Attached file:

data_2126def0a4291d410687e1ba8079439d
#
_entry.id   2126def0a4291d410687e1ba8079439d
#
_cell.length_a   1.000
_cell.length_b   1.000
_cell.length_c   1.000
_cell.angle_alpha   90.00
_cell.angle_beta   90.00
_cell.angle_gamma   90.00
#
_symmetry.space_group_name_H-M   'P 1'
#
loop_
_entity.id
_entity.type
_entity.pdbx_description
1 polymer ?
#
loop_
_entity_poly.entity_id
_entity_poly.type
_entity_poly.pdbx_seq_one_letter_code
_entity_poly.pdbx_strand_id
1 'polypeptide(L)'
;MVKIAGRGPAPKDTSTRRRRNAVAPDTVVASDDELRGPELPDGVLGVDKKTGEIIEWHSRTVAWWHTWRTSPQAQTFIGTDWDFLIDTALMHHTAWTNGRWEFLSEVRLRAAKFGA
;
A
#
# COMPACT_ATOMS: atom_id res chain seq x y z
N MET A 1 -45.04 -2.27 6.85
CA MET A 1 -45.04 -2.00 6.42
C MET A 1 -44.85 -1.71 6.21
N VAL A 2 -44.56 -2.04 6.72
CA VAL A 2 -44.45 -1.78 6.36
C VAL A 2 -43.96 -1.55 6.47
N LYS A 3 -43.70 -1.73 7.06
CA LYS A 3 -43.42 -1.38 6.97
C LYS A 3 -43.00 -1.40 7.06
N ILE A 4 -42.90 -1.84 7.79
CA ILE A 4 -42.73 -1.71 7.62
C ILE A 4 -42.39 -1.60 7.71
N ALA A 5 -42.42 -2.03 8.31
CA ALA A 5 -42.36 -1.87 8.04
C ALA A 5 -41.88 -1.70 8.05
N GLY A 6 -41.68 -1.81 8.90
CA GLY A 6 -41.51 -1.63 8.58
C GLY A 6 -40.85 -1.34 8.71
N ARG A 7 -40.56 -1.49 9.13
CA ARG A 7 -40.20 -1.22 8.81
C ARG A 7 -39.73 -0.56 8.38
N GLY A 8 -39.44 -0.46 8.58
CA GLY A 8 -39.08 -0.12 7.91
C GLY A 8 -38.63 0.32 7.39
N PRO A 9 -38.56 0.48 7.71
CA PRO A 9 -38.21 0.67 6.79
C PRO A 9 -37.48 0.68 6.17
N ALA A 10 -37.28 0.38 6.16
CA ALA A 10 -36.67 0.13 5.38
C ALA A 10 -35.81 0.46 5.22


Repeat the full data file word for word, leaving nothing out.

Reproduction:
data_2126def0a4291d410687e1ba8079439d
#
_entry.id   2126def0a4291d410687e1ba8079439d
#
_cell.length_a   1.000
_cell.length_b   1.000
_cell.length_c   1.000
_cell.angle_alpha   90.00
_cell.angle_beta   90.00
_cell.angle_gamma   90.00
#
_symmetry.space_group_name_H-M   'P 1'
#
loop_
_entity.id
_entity.type
_entity.pdbx_description
1 polymer ?
#
loop_
_entity_poly.entity_id
_entity_poly.type
_entity_poly.pdbx_seq_one_letter_code
_entity_poly.pdbx_strand_id
1 'polypeptide(L)'
;MVKIAGRGPAPKDTSTRRRRNAVAPDTVVASDDELRGPELPDGVLGVDKKTGEIIEWHSRTVAWWHTWRTSPQAQTFIGTDWDFLIDTALMHHTAWTNGRWEFLSEVRLRAAKFGA
;
A
#
# COMPACT_ATOMS: atom_id res chain seq x y z
N MET A 1 -45.04 -2.27 6.85
CA MET A 1 -45.04 -2.00 6.42
C MET A 1 -44.85 -1.71 6.21
N VAL A 2 -44.56 -2.04 6.72
CA VAL A 2 -44.45 -1.78 6.36
C VAL A 2 -43.96 -1.55 6.47
N LYS A 3 -43.70 -1.73 7.06
CA LYS A 3 -43.42 -1.38 6.97
C LYS A 3 -43.00 -1.40 7.06
N ILE A 4 -42.90 -1.84 7.79
CA ILE A 4 -42.73 -1.71 7.62
C ILE A 4 -42.39 -1.60 7.71
N ALA A 5 -42.42 -2.03 8.31
CA ALA A 5 -42.36 -1.87 8.04
C ALA A 5 -41.88 -1.70 8.05
N GLY A 6 -41.68 -1.81 8.90
CA GLY A 6 -41.51 -1.63 8.58
C GLY A 6 -40.85 -1.34 8.71
N ARG A 7 -40.56 -1.49 9.13
CA ARG A 7 -40.20 -1.22 8.81
C ARG A 7 -39.73 -0.56 8.38
N GLY A 8 -39.44 -0.46 8.58
CA GLY A 8 -39.08 -0.12 7.91
C GLY A 8 -38.63 0.32 7.39
N PRO A 9 -38.56 0.48 7.71
CA PRO A 9 -38.21 0.67 6.79
C PRO A 9 -37.48 0.68 6.17
N ALA A 10 -37.28 0.38 6.16
CA ALA A 10 -36.67 0.13 5.38
C ALA A 10 -35.81 0.46 5.22